1. Wood selection
Heartwood pieces are made with the highest quality lumber with the most consistent color and grain. In addition, the length and width of the boards are specified, so sets of parts can be selected that match perfectly. Even on widest dressers, the one-piece drawer fronts are cut from a single board, so the grain flows smoothly across the entire unit. The tops must be glued from separate boards, so they are carefully matched in grain and color in each finished piece. None of the smaller pieces are glued from cut-offs – the goal is to present the wood as it is sliced from the tree.
Because the furniture in this collection is not stained, the color of each piece must match the other pieces perfectly – the human eye is the ultimate arbiter of this process and the parts can be rejected at any time by any craftsman, ensuring that the completed piece is of the highest quality.
2. Mortise and tenon joints
Wherever structural right angles meet, a mortise and tenon joint is used. As shown in the photo, a solid wood tenon connects the two adjoining components.
The tenon secures the joint and holds it tightly together, which gives the joint its superior strength and flexibility. In high stress joints, additional glue blocks are used to ensure durability.
The furniture is glued and clamped for 24 hours using true bench-crafted assembly techniques. As a result, the joints are extremely strong and rigid, and the furniture is rock-solid. This is the time-tested process for building heirloom quality furniture, and it is adhered to completely.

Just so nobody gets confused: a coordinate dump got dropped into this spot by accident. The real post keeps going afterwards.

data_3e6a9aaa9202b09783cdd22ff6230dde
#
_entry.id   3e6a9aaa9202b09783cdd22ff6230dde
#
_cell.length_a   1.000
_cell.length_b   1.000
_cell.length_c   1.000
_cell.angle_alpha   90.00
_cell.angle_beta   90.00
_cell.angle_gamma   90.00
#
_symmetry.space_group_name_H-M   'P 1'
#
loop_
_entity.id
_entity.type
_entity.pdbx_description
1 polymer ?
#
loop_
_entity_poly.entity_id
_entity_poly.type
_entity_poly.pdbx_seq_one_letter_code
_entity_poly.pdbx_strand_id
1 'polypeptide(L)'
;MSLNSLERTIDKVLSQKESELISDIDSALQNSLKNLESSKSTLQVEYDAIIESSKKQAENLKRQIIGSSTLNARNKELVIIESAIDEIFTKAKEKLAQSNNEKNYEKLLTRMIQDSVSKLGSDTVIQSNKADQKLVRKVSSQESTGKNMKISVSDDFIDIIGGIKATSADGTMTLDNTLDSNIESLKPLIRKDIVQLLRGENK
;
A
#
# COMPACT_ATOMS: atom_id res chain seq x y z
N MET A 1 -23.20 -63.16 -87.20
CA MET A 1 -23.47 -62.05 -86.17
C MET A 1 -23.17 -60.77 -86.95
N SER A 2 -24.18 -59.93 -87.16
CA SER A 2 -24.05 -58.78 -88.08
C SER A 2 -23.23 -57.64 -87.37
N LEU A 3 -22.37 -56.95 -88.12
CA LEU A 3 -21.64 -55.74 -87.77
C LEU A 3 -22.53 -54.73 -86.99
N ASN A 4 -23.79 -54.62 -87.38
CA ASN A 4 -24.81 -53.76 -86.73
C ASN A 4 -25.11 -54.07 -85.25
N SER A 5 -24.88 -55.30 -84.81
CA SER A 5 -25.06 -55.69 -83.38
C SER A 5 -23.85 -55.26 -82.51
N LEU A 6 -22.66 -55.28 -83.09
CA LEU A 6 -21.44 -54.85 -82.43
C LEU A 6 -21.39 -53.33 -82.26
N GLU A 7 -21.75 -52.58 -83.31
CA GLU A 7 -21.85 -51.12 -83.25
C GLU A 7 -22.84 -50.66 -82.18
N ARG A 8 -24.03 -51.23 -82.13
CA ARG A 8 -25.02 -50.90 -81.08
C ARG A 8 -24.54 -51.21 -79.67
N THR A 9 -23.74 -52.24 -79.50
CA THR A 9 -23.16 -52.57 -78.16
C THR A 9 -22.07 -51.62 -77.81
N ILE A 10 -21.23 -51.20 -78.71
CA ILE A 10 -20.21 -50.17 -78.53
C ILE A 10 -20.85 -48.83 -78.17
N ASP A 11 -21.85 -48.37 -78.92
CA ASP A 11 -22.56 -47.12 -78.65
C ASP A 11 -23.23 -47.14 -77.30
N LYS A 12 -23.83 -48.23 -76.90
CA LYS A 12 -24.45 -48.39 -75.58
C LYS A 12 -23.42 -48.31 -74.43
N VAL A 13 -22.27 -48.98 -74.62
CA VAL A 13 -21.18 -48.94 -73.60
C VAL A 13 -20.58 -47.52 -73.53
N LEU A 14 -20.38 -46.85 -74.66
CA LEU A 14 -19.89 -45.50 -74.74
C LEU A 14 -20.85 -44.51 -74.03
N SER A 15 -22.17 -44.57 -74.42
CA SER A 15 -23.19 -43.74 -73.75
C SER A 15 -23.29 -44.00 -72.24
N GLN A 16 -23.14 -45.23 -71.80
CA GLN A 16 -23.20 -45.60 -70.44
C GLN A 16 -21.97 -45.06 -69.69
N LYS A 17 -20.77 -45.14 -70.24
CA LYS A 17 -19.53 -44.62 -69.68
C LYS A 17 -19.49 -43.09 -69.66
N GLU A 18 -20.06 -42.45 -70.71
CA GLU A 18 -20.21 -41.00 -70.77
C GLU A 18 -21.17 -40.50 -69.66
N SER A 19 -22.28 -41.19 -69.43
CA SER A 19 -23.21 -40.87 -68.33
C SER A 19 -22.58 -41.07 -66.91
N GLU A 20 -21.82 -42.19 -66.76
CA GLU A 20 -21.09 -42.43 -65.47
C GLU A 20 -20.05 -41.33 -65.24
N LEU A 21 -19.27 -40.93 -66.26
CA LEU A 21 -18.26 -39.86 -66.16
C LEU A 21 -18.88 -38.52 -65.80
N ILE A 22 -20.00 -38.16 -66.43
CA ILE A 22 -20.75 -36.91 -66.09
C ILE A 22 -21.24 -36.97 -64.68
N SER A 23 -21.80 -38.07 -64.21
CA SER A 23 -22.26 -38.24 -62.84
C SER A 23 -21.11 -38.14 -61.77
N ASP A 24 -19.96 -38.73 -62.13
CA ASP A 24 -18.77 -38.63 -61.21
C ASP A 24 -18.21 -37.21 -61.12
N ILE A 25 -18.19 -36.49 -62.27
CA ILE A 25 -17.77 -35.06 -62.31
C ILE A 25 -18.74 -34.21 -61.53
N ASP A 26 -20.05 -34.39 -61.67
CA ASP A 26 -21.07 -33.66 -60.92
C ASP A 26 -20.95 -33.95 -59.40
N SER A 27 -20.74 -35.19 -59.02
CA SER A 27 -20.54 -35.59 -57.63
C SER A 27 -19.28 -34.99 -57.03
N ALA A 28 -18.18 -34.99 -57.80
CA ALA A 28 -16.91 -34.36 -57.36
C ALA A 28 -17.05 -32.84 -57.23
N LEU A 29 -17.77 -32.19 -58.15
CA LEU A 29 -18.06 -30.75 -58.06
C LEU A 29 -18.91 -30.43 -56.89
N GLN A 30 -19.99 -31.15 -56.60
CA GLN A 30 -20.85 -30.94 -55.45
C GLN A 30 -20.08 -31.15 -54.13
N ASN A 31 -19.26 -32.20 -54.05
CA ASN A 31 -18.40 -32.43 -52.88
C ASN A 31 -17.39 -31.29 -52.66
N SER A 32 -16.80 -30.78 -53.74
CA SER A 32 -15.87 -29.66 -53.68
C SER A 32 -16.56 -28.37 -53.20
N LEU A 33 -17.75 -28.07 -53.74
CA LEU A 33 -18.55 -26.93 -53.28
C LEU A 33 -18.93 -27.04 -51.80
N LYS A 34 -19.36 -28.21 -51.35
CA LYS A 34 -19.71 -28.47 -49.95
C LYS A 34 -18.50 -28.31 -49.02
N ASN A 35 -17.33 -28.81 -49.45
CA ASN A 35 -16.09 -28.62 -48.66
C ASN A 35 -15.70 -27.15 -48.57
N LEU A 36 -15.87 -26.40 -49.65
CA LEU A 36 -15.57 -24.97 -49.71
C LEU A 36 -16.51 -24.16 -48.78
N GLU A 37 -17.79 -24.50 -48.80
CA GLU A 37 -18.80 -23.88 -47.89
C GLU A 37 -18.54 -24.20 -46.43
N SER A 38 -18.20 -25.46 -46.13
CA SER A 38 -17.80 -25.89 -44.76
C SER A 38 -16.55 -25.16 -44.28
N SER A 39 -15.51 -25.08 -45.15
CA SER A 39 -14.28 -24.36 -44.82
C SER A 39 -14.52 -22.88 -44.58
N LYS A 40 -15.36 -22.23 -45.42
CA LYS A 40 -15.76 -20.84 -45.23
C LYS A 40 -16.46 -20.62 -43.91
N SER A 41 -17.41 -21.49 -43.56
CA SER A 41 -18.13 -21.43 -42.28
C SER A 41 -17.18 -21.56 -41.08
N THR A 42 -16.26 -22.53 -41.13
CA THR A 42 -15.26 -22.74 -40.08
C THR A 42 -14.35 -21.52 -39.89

3. Dovetail drawer boxes
The drawer boxes are made of solid hardwood with traditional English dovetail joinery. This method is simple, beautiful, and time-tested. The drawer box bottoms are made of plywood that is compliant with current California codes, but solid wood bottoms are available for an additional charge. All drawers are completed with a smooth hard finish that will not catch threads on clothing.
4. Floating panels
Solid hardwood floating panels are used in the sides of cases and on any doors. Each panel is fitted and inserted into the frame. This construction method allows the panel to breathe within the borders of the frame and prevents the piece from warping or cracking. Floating panels are also aesthetically pleasing by providing an element of depth in areas that would otherwise be unappealing.
Every case is assigned to one “fitter” who is allowed as much time as necessary to ensure that every door and drawer fits and works perfectly. The drawers are hand-fit to each location, and are numbered to make sure they are placed properly in the dresser. The reveal around each door and drawer must be perfect all the way around, and they must open and close smoothly and easily- no furniture is sent to shipping until everything is just right.
An oil and wax finish is used on Heartwood pieces that is based on linseed oil. This natural product brings out the color, grain, and depth of all of the hardwoods used. While it requires some care, the rich patina that develops with re-oiling is worth the effort. Finishing with oil requires a very detailed level of sanding. When you touch the furniture, you are touching the wood, not a chemical finish. Because the oil sinks into the wood, pieces must be hand sanded to a very fine grit to ensure a smooth surface. Oil finishing does not produce any VOCs. It is a natural and safe process that has been used for centuries.